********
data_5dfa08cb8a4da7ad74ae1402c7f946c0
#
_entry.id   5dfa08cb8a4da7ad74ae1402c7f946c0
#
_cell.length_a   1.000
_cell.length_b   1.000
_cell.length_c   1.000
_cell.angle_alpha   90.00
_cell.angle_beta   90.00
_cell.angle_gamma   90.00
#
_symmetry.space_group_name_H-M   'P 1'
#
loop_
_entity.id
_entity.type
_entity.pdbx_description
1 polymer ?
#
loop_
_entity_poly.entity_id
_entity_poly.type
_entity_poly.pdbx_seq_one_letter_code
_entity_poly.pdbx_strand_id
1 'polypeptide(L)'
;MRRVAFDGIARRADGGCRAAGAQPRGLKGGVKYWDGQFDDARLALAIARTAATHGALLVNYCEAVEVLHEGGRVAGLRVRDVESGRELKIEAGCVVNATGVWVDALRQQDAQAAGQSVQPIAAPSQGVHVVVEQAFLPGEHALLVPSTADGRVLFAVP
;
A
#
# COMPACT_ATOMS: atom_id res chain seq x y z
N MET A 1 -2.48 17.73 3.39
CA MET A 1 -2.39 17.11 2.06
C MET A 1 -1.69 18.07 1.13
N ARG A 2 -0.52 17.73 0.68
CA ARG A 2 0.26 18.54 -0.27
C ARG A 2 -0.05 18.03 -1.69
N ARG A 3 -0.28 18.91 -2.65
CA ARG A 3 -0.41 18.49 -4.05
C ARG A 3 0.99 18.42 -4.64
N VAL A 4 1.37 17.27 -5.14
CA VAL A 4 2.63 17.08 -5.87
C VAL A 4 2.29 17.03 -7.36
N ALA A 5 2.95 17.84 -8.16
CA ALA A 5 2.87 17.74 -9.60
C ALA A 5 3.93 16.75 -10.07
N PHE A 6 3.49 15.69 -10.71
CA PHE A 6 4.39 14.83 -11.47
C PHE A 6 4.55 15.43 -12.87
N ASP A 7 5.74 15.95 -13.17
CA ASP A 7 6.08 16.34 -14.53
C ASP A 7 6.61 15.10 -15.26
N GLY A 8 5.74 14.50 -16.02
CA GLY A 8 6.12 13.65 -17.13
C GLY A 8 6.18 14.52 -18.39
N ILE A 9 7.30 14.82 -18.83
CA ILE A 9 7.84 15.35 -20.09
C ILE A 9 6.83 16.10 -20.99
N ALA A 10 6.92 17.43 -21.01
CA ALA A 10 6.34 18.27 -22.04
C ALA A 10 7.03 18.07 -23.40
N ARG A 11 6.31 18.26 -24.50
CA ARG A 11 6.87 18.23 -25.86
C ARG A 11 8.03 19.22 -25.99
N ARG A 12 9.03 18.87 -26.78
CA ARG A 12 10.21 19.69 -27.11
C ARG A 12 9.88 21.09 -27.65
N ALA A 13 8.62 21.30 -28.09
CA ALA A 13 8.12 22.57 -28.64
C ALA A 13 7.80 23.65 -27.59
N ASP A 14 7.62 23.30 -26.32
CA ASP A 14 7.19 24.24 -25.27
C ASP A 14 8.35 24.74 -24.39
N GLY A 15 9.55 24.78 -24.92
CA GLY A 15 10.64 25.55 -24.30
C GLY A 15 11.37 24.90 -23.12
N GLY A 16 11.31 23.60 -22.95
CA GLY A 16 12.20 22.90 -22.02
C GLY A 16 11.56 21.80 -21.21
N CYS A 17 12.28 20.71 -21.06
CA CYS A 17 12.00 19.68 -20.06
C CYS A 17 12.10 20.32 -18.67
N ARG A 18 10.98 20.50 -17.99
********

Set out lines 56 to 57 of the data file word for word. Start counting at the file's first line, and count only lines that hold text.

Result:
CA ILE A 9 7.84 15.35 -20.09
C ILE A 9 6.83 16.10 -20.99